The anxiety of creating

A Reading Note

Creative people, as I see them, are distinguished by the fact that they can live with anxiety, even though a high price may be paid in terms of insecurity, sensitivity, and defenselessness for the gift of the “divine madness,” to borrow the term used by the classical Greeks. They do not run away from non-being, but by encountering and wrestling with it, force it to produce being. They knock on silence for an answering music; they pursue meaninglessness until they can force it to mean.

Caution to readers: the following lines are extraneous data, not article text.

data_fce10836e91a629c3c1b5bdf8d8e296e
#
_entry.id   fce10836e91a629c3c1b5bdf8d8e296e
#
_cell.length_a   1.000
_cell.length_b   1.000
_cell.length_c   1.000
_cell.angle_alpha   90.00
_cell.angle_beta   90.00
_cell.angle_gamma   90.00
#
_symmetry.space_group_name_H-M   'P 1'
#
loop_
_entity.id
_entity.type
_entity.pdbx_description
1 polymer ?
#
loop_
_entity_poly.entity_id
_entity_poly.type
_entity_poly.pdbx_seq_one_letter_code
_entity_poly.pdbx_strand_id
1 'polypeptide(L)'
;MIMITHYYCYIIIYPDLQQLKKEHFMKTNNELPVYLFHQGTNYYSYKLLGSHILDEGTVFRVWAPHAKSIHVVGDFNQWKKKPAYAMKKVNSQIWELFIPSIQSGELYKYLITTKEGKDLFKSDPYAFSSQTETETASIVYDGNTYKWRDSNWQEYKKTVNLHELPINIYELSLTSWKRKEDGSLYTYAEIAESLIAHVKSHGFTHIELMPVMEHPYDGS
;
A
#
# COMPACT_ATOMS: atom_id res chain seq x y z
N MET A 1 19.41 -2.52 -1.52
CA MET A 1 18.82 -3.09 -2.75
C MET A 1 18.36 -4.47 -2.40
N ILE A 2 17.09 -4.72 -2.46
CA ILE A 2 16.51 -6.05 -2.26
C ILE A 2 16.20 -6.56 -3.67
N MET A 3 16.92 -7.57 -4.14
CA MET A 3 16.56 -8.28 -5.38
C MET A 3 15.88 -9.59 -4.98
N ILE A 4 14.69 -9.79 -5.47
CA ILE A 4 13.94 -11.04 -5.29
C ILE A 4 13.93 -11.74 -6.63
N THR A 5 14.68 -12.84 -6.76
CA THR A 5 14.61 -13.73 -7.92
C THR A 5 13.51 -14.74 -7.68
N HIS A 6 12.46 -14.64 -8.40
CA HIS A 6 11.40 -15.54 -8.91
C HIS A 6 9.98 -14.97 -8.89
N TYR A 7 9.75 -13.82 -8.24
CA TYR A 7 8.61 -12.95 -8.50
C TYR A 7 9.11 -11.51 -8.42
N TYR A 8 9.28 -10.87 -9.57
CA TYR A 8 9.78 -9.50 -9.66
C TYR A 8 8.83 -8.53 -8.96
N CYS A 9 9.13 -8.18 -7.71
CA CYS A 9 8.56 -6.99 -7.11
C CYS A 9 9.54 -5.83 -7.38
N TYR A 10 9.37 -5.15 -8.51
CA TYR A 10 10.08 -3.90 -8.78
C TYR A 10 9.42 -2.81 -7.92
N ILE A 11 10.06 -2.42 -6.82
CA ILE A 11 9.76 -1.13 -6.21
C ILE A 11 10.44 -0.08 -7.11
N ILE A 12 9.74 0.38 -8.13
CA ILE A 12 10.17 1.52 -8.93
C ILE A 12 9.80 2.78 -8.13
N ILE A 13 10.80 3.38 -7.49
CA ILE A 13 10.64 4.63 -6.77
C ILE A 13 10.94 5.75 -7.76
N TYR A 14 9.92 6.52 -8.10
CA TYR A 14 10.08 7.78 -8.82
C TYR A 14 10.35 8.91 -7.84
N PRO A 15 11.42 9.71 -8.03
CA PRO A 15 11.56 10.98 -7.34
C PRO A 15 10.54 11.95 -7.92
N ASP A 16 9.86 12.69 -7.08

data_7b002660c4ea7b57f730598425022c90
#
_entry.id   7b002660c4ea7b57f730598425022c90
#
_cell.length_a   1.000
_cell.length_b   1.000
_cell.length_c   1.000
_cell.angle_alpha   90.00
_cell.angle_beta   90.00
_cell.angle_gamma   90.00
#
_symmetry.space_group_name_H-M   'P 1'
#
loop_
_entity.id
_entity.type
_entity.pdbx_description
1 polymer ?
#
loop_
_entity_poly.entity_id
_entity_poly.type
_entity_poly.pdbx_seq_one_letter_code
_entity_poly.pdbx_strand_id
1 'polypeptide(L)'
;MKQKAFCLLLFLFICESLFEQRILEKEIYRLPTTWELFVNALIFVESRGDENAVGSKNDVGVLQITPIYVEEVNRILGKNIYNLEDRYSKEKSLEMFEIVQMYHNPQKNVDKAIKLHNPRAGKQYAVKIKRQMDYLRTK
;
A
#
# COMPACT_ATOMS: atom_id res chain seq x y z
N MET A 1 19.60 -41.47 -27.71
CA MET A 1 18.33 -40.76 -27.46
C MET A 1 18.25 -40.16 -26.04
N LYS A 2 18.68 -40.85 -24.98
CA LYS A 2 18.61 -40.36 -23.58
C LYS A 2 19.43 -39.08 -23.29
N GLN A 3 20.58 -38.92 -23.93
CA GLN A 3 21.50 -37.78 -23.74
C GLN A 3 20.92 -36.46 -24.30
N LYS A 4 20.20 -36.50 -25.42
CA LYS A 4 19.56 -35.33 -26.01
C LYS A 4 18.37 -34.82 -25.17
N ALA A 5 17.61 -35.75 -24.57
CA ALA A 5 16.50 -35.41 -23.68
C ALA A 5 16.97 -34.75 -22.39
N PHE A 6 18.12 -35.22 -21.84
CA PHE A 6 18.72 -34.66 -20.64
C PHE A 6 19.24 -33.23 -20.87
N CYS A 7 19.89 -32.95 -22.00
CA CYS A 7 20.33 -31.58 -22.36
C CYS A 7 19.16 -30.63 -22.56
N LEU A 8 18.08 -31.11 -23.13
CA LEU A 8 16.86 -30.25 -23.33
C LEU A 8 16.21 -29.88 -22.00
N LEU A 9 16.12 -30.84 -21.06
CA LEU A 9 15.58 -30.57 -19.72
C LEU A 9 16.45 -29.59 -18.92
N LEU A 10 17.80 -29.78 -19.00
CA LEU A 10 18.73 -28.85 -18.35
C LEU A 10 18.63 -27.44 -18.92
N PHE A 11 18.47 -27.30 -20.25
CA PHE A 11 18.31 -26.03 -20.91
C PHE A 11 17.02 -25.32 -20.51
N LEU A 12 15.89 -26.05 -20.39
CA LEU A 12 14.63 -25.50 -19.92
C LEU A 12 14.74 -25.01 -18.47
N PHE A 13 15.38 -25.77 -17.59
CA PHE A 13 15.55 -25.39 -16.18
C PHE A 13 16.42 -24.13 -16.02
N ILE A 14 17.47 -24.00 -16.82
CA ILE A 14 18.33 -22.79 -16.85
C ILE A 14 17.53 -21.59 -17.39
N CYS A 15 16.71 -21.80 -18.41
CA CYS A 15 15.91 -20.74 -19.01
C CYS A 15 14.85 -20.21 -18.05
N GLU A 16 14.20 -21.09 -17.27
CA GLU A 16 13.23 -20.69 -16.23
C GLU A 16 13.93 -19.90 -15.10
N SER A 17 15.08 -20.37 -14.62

May, The Courage to Create, page 93


When I am engaged in writing something important to me, I find that if I engage in the customary twenty-minute meditation period before writing, my universe has become too straightened out, too orderly. Then I have nothing to write about. My encounter has vanished into thin air. My “problems” are all solved. I feel bliss, to be sure; but I cannot write.

May, The Courage to Create, page 94

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May sees creativity as the ultimate goal of all people (not merely those traditionally deemed “creative”) and links creativity to well-being and a desire to make the world a better place.